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HERM EDWARDS is surrounded by red and gold, yet all the Chiefs coach sees is orange and white. Those are the colors the Tampa Bay Buccaneers wore in 1996, when Tony Dungy took over that team and hired Edwards to oversee the secondary. The Bucs were coming off a losing season and were committed to building with young players after years of relying on veterans. They featured two first-round draft picks from '95: defensive tackle Warren Sapp and linebacker Derrick Brooks, the foundations of a perennial playoff team and eventual Super Bowl champion.
Now Edwards is thinking about his team—how the Chiefs are coming off a 4--12 season, had two first-round draft choices and made a commitment to rebuild with youth after years of relying on veterans. "When Tony and I got to Tampa, we talked about what we were going to do: We were going to draft players and play them [soon]," Edwards says. "We were going to be positive with them, keep reinforcing what we wanted, and eventually it was going to happen. I see that with these kids."
Of the 80 Chiefs players who reported to camp this summer, 30 were in their first year, while only a dozen had six or more years' experience. That was a dramatic change from previous seasons, when the organization favored veterans even though it knew there could be a price to pay. "It was like a carton of milk [past] the expiration date," says one club official. "You try to get a couple of [extra] days from it before it goes bad."
If the personnel evaluations were right, the new roster should have years of shelf life. The Chiefs used their two first-round selections on the top defensive tackle in the draft, Glenn Dorsey of LSU, and a highly rated offensive lineman, Branden Albert of Virginia. Both are slated to start. With their 10 other selections in later rounds, the Chiefs added corner Brandon Flowers of Virginia Tech, another who's expected to start early, and several reserves who'll see significant playing time.
"You realize in this league, and in life, that if you don't stick to your plan, you really don't have a plan," Edwards says. "It's easy to set forth with a plan when you're sitting in an air-conditioned room and picking young players, and then when you show up for training camp and the work starts of preparing these guys to play, you quickly divert from that. You don't have any conviction. I think this organization has conviction."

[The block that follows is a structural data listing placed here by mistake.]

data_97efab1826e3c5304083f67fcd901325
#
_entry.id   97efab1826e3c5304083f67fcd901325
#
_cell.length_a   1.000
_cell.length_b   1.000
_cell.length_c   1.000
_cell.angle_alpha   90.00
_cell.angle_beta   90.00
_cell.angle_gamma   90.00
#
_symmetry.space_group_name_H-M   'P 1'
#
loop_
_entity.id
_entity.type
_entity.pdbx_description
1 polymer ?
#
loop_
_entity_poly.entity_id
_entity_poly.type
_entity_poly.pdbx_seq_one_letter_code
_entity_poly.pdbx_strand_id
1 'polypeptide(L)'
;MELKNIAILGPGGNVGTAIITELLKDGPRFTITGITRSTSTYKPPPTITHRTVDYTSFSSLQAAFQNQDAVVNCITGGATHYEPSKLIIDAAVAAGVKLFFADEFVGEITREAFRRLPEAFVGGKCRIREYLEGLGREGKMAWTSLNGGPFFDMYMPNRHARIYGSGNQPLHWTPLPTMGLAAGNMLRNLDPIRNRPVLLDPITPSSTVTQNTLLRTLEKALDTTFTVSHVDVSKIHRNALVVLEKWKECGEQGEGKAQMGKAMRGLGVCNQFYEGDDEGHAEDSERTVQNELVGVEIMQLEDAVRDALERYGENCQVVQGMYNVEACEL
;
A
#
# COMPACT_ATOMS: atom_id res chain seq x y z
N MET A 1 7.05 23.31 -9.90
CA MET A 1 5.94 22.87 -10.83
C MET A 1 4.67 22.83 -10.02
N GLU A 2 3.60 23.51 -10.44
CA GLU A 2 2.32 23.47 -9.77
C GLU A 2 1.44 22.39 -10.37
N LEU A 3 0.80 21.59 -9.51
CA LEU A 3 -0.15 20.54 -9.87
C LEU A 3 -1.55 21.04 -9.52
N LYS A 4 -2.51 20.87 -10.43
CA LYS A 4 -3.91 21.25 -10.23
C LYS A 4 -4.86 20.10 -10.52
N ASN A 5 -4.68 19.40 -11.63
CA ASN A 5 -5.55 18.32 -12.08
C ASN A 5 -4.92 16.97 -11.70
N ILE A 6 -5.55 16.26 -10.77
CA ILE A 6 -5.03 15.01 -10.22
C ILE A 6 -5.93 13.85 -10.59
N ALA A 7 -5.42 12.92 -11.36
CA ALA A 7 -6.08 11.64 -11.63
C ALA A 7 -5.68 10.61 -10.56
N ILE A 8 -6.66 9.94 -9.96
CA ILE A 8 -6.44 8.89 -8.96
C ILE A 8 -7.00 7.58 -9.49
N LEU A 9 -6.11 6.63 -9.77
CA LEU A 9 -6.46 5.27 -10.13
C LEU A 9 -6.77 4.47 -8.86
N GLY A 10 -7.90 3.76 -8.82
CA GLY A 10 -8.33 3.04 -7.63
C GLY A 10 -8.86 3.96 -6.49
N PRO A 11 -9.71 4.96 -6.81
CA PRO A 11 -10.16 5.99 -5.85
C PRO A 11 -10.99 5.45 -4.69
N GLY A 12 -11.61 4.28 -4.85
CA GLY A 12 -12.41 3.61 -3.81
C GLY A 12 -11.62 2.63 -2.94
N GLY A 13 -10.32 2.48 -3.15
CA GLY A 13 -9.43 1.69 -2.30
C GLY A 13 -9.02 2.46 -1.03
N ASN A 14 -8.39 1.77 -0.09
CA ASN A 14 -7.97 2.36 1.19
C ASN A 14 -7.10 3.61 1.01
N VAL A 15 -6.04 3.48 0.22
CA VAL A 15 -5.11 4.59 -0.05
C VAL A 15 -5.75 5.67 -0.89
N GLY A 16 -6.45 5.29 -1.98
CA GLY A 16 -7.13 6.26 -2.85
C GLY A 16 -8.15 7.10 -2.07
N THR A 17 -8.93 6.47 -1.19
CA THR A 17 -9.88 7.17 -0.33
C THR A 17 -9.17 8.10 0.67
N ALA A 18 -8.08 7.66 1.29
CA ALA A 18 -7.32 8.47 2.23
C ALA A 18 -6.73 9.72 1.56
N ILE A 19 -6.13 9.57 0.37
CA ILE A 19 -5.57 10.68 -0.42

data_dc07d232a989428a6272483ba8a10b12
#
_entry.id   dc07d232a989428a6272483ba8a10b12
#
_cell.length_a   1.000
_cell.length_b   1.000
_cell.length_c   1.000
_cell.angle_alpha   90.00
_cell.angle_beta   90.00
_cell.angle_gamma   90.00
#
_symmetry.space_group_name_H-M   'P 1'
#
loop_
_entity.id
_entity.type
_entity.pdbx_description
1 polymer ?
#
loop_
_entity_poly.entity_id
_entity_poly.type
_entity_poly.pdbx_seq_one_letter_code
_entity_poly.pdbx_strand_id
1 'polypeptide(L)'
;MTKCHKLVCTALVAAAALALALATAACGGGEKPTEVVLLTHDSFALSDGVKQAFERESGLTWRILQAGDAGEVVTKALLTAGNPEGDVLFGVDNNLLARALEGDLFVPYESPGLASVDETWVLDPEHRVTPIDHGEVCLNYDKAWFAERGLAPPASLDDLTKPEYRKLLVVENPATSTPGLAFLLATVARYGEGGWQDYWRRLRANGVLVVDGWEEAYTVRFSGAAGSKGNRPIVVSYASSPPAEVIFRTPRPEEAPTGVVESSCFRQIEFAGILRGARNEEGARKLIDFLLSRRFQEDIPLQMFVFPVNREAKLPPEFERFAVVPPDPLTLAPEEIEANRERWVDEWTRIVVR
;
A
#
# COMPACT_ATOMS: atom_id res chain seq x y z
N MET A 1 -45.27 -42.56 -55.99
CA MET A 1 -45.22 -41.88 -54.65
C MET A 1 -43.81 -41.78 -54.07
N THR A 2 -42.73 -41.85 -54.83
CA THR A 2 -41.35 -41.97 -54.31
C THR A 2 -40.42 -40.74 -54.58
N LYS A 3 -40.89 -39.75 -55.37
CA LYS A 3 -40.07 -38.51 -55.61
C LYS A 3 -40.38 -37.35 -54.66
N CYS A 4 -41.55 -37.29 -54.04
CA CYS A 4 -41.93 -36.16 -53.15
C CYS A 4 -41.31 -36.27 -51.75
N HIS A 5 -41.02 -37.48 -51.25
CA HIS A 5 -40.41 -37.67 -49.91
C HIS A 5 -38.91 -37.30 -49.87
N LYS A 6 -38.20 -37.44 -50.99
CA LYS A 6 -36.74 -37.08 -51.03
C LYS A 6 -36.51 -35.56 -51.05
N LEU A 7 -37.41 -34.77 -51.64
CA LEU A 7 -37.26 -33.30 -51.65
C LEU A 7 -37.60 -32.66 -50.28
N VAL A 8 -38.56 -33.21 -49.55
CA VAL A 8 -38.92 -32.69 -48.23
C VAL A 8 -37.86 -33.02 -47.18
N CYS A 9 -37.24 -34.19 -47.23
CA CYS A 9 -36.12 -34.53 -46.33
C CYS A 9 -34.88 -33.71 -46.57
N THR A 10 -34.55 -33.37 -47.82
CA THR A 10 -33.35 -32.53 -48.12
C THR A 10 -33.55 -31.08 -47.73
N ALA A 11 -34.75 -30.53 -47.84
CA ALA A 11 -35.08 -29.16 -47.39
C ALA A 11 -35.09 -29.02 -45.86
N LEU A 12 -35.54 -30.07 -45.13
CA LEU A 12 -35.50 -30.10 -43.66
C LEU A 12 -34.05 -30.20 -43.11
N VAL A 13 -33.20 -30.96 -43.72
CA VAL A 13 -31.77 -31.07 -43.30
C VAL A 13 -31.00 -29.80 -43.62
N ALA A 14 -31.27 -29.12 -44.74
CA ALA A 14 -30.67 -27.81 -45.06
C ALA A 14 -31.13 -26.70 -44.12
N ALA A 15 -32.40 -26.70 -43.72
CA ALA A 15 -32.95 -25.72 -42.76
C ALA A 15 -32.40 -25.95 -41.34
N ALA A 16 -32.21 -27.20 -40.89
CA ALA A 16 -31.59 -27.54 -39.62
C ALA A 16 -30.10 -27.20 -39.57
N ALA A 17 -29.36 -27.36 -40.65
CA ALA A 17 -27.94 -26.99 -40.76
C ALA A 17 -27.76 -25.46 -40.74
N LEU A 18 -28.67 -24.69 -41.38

Linebacker Derrick Johnson, entering his fourth season, is viewed as one of the team leaders. He supports the direction the Chiefs are taking. "We were 4--12 last season," he says. "We've got to do something different."
The primary goal is to establish a system in which the offense, defense and special teams complement one another. Not surprisingly, Edwards mentions the old Bucs as the model he'd like to follow. Those teams had a strong, ball-hawking defense; a powerful, chew-up-the-clock run game; and consistent special teams.
But Edwards has work to do to remake the Chiefs in that image. Third-year quarterback Brodie Croyle is in his first season as the full-time starter. The offensive line has new starters at four of the five positions, and Albert was hobbled early in camp with a sprained foot. No one has jumped out as the No. 2 receiver behind 2007 first-rounder Dwayne Bowe. At linebacker, veteran Donnie Edwards was slowed in camp by a hamstring injury, and the middle, where Napoleon Harris struggled at times last year, is a question mark. And on the defensive line, Tamba Hali moves from left end to right end in his third season in hopes of replacing the production of Jared Allen, who was traded to Minnesota after leading the league with 15 1/2 sacks.
"We look at the changes we've made as a good thing," says Croyle. "We can all grow together, and at the same time we all have something to prove—that we can play in this league, perform at a high level and win games." Just like those Bucs teams did.
PROJECTED STARTING LINEUP WITH 2007 STATISTICS COACH HERMAN EDWARDS (52--60 in NFL), third season with Chiefs